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¿De cuándo acá? and Other Rhetorical Questions

In the first installment of Tu Voz Estéreo, our brand new series from Colombia, we hear a conversation between two not very pleasant characters who are planning to steal a guide dog (ಠ_ಠ!) from his blind owner:
 

Ay, pero ¿cómo y de cuándo acá nos gustan tanto los perros?

Oh, but how and since when do we like dogs so much?

Caption 9, Tu Voz Estéreo - Laura - Part 1

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The idiom de cuándo acá (since when) is a rhetorical question. In Spanish, asking ¿Desde cuándo te gustan los perros? is not the same as saying ¿De cuándo acá te gustan los perros? The first one is a simple question, while the second one is asked in order to create a dramatic effect of surprise, outrage, disbelief, or disapproval:

¿Y de cuándo acá eres mi juez?
And since when are you my judge?

Órale, ¿de cuándo acá tan bien vestidos? ¿Dónde es la fiesta?
Wow, since when you dress so well? Where's the party?

There are different ways to translate the English expression "how come?" into Spanish. As a standalone expression, you can use questions such as ¿cómo es eso? (literally "how is that"), ¿cómo así? (literally "how this way"), ¿cómo? (how), or ¿por qué? (why). It's important to add a special emphasis to the way you pronounce these questions:

 

No había nada interesante que hacer. ¿Cómo?

There was nothing interesting to do. - How come?

Captions 38-39, Guillermina y Candelario - Una aventura extrema - Part 1

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But when the expression is part of a sentence (for example, "How come you don't know that?") you can use the idiom cómo que (literally "how that") or cómo es que (how is that):

¿Cómo es que no sabes eso!
How come you don't know that?!

¿Cómo que no trajiste nada de dinero?
How come you didn't bring any money?

You could say that by using this phrase cómo que we're simply omitting the verb decir (to say), as shown in this example:
 

¿Cómo (dices) que te echaron?

How come (you say) they fired you?

Caption 8, Verano Eterno - Fiesta Grande - Part 5

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In Colombia and other Latin American countries, some people add the word así after que:
 

¿Cómo así que chucho?

How come it's the chucho?

Caption 33, Festivaliando - Mono Núñez - Part 4

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Thank you for reading!

How to Say I'm Sorry in Spanish - Discúlpame and Perdón

Let's continue our lesson about the most common ways to say “I'm sorry” in Spanish. Thank you to everybody who sent us feedback and suggestions about this lesson!
 

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We discussed the expression lo siento (I'm sorry) in our previous lesson. Let's now focus on the use and meaning of perdóna[me] and discúlpa[me]. As we mentioned before, these two words have a clear and very distinctive apologetic nature and both translate as "I'm sorry," given the appropriate context.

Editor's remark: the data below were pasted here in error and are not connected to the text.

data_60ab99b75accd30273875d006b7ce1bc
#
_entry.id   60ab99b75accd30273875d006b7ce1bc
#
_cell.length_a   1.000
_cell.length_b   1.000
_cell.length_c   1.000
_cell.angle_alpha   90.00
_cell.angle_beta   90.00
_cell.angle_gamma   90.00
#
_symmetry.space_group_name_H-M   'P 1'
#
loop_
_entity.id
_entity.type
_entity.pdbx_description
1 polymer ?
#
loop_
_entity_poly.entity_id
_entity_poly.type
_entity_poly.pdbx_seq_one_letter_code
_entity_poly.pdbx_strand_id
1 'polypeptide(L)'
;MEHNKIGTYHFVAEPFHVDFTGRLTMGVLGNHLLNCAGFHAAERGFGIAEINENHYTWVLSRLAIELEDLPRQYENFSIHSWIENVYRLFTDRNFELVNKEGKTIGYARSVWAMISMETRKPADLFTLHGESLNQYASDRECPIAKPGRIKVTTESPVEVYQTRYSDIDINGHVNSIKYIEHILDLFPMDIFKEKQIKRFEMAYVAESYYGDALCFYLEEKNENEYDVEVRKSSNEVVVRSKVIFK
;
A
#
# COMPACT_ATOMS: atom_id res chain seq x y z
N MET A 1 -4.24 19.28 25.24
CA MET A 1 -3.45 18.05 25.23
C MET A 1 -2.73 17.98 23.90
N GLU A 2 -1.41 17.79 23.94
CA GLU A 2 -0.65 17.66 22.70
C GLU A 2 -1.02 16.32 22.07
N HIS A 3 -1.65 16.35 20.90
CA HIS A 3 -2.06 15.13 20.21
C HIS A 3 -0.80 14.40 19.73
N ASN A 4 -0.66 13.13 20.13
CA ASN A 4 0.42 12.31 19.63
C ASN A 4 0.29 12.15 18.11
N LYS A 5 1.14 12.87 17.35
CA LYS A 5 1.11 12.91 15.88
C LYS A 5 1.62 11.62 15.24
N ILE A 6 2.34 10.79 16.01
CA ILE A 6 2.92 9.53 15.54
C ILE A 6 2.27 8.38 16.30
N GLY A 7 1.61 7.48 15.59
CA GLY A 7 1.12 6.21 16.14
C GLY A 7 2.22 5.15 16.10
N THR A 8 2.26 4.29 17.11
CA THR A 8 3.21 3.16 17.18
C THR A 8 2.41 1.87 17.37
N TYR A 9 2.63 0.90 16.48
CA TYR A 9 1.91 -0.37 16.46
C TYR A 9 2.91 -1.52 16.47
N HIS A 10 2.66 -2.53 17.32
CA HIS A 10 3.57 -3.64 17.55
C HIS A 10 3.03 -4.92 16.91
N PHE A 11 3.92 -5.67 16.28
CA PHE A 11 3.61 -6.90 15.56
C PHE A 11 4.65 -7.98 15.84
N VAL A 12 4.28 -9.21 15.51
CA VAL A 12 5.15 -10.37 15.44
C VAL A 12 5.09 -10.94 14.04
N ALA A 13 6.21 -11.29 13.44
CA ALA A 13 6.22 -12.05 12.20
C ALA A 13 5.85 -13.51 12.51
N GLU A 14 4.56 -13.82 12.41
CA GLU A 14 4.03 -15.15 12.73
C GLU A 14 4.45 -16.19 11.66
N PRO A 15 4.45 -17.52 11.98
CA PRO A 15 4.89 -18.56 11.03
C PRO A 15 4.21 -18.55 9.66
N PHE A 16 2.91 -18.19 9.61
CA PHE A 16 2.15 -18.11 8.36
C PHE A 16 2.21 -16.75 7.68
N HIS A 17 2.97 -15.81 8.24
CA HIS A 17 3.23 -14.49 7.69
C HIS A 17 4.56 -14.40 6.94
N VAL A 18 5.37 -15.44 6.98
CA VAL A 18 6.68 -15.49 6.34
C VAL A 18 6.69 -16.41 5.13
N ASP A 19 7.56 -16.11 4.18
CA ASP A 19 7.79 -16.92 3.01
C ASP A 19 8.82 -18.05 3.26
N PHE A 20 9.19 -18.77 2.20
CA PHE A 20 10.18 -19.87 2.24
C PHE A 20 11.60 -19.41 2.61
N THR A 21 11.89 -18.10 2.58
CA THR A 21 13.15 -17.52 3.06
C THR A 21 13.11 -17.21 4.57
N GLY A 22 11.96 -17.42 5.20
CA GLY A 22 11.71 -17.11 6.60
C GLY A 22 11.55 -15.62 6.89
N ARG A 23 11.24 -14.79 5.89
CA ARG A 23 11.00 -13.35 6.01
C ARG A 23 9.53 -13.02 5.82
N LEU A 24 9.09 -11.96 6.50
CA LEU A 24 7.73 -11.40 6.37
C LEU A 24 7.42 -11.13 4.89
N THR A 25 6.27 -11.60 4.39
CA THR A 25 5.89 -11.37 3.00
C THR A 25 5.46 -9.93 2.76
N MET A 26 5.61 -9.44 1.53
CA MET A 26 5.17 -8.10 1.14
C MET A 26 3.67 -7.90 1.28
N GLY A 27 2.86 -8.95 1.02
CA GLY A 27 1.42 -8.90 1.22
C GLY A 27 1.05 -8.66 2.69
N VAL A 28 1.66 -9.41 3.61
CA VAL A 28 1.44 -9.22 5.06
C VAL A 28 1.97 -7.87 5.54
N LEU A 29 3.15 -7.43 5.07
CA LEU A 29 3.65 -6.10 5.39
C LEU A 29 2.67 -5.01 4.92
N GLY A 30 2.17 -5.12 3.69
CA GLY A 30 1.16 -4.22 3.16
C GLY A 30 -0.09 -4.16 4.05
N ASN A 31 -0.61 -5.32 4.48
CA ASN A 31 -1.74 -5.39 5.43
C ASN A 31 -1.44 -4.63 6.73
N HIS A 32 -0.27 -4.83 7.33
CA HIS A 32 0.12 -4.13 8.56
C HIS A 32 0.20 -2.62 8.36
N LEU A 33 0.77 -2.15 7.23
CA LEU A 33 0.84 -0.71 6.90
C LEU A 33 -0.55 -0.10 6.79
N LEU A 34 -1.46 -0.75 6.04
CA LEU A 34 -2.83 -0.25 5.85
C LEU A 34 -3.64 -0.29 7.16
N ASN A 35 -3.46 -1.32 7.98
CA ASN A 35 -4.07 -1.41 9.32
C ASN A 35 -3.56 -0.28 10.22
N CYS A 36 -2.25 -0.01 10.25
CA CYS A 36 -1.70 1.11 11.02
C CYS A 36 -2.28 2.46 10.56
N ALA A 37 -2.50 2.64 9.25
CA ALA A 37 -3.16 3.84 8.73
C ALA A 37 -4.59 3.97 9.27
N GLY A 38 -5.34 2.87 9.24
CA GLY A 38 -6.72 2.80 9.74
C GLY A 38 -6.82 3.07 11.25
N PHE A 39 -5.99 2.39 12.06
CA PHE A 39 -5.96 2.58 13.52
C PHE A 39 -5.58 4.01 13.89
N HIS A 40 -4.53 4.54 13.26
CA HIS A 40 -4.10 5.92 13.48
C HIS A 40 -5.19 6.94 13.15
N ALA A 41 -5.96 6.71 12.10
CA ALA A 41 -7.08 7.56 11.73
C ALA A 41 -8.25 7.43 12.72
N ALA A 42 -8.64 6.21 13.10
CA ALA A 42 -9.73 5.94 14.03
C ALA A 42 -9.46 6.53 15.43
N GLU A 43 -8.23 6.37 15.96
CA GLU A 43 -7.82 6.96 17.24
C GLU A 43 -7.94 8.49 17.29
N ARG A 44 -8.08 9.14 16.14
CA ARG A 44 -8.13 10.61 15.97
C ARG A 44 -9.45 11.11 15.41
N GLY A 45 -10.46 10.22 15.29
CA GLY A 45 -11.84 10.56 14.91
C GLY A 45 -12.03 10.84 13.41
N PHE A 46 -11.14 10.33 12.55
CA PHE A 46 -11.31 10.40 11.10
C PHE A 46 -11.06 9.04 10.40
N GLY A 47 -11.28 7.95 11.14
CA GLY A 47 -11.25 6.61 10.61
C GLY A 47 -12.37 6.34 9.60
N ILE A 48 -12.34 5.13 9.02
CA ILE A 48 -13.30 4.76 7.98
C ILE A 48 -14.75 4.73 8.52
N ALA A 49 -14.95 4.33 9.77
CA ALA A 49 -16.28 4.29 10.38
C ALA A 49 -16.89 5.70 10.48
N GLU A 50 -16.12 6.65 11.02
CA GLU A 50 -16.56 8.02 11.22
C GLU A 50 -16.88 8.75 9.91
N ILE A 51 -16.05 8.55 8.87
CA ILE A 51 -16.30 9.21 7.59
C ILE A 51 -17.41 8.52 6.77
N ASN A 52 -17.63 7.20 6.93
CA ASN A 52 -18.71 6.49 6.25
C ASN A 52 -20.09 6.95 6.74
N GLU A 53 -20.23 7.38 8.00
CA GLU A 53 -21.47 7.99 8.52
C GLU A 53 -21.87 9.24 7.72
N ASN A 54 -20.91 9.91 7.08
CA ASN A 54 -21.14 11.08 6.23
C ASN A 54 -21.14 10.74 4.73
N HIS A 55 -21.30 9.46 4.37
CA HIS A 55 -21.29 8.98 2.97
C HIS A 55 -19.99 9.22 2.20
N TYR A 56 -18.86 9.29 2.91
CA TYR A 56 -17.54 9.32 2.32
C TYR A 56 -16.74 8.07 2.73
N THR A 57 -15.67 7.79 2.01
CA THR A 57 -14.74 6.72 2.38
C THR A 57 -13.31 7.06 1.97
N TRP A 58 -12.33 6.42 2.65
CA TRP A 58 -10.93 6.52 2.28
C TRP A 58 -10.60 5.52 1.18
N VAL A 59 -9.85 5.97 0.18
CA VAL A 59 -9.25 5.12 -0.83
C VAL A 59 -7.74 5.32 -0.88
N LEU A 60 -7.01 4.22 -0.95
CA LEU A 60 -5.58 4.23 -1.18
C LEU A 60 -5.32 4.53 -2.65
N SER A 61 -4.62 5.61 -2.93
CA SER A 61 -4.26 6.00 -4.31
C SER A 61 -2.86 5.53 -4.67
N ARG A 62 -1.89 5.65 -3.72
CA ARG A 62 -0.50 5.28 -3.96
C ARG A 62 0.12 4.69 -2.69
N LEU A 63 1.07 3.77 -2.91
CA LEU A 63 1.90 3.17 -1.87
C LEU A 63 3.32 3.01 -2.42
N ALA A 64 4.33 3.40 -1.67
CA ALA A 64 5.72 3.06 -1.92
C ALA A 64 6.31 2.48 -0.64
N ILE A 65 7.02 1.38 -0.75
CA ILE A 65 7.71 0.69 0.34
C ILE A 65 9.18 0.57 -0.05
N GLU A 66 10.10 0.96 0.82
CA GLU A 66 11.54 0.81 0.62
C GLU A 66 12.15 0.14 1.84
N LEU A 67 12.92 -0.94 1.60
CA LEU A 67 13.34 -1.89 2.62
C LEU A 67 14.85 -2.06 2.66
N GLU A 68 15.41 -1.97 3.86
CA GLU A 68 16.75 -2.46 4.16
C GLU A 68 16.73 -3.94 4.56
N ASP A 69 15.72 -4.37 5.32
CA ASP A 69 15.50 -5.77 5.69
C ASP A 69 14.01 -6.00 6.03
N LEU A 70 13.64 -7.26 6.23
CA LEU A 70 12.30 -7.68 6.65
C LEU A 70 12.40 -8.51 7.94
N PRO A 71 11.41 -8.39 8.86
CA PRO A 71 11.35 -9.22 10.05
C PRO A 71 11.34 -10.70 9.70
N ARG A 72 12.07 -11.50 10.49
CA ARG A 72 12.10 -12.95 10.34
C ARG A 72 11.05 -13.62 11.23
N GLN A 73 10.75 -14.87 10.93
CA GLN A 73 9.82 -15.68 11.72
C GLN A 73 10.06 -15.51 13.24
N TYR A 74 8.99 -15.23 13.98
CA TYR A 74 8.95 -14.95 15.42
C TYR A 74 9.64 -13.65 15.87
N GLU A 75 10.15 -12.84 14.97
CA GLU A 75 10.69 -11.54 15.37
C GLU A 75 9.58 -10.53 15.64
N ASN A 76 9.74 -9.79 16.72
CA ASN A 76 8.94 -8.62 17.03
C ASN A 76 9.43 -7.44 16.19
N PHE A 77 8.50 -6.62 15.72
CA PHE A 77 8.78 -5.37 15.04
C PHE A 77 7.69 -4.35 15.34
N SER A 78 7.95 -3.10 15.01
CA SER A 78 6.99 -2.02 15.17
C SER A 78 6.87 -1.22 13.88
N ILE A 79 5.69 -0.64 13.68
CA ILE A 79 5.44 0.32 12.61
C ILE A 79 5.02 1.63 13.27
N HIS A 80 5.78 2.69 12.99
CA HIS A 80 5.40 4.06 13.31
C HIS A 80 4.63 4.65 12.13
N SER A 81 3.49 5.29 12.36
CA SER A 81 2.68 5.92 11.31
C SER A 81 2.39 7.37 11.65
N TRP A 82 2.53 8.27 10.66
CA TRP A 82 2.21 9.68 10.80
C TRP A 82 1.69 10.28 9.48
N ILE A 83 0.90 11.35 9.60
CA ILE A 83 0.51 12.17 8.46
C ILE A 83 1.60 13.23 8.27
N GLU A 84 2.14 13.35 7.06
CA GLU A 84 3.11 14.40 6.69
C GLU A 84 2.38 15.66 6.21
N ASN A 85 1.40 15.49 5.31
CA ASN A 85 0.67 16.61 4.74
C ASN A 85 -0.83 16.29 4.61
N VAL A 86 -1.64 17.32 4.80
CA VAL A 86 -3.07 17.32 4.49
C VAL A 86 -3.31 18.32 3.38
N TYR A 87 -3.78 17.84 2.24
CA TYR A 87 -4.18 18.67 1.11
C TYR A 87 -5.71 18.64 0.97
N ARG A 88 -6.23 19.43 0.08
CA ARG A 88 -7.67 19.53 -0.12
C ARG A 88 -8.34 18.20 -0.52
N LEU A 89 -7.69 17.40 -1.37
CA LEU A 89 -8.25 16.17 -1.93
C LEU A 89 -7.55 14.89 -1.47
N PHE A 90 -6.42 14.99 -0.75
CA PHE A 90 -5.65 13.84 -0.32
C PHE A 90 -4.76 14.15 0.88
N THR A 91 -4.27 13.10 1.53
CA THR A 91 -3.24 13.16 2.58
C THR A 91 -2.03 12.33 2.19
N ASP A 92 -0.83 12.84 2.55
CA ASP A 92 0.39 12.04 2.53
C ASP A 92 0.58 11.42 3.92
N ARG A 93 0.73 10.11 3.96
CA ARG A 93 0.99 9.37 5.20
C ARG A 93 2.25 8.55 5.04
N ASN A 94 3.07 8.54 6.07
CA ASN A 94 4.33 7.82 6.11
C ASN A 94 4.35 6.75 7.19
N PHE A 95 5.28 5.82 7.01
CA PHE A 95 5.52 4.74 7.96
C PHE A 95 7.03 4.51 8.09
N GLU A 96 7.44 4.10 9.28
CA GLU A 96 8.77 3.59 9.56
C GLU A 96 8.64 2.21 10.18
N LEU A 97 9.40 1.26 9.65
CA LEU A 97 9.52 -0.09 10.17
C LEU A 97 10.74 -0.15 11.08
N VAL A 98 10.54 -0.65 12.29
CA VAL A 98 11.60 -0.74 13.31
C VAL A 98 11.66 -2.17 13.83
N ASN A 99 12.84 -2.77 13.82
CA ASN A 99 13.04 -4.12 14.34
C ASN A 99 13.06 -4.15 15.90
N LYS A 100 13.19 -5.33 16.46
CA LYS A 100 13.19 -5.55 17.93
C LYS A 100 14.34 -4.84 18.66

Ay... ¡perdón! ¡Perdón!

Oh... sorry! Sorry!

Caption 21, Amigos D.F. - Consejos para la calle

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Te recuerdo, no me digas así porque no lo soporto. Ay, disculpa.

I remind you, don't call me that because I can't deal with it. Oh, sorry.

Captions 30-31, NPS No puede ser - 1 - El concurso - Part 3

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Remember that perdón and disculpa are also nouns that mean "forgiveness" and "excuse" respectively. So you can say te pido perdón (I ask your forgiveness) or te pido disculpas (literally "I ask you to excuse me"):
 

Y si he fallado en algo, te pido perdón

And if I have failed in something, I ask your forgiveness

Caption 11, Enrique Iglesias - Mentiroso

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¿Ya, contento? Te pido disculpas.

Happy now? I beg your forgiveness.

Captions 67-68, Yago - 3 La foto - Part 8

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But by simply saying perdón or disculpa you are actually using these words as verbs in the imperative form, just like "forgive me" and "excuse me" in English. That's made more evident when you attach the personal pronoun me as a suffix to either perdón or disculpa, which is very common (and adds a personal touch to the expression):
 

¡Qué mala onda, perdóname!

Jeez, forgive me!

Caption 2, Verano Eterno - Fiesta Grande - Part 5

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Pero, discúlpame, amiga.

But, sorry, friend.

Caption 15, Sofy y Caro - Entrevistar para un trabajo

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You may want to know that even though both perdóname and discúlpame can be translated as "I'm sorry," there are subtle differences between them. In general, perdón is seen as a more heartfelt apology, and more personal. So, thoughtful people who really value precision reserve it for occasions in which they made an actual mistake, personally hurt somebody, etc. Saying disculpa or discúlpame is seen as more casual. Perhaps that's why disculpa is preferred as a simple polite expression equivalent to "excuse me" or "pardon me," phrases that don't necessarily imply you've made a mistake. Remember that, depending on your personal preference and the context, you may want to address people politely by saying (usted) disculpe or discúlpeme:

 

Disculpe, ¿y usted quién es?

Excuse me, and who are you?

Caption 39, NPS No puede ser - 1 - El concurso - Part 4

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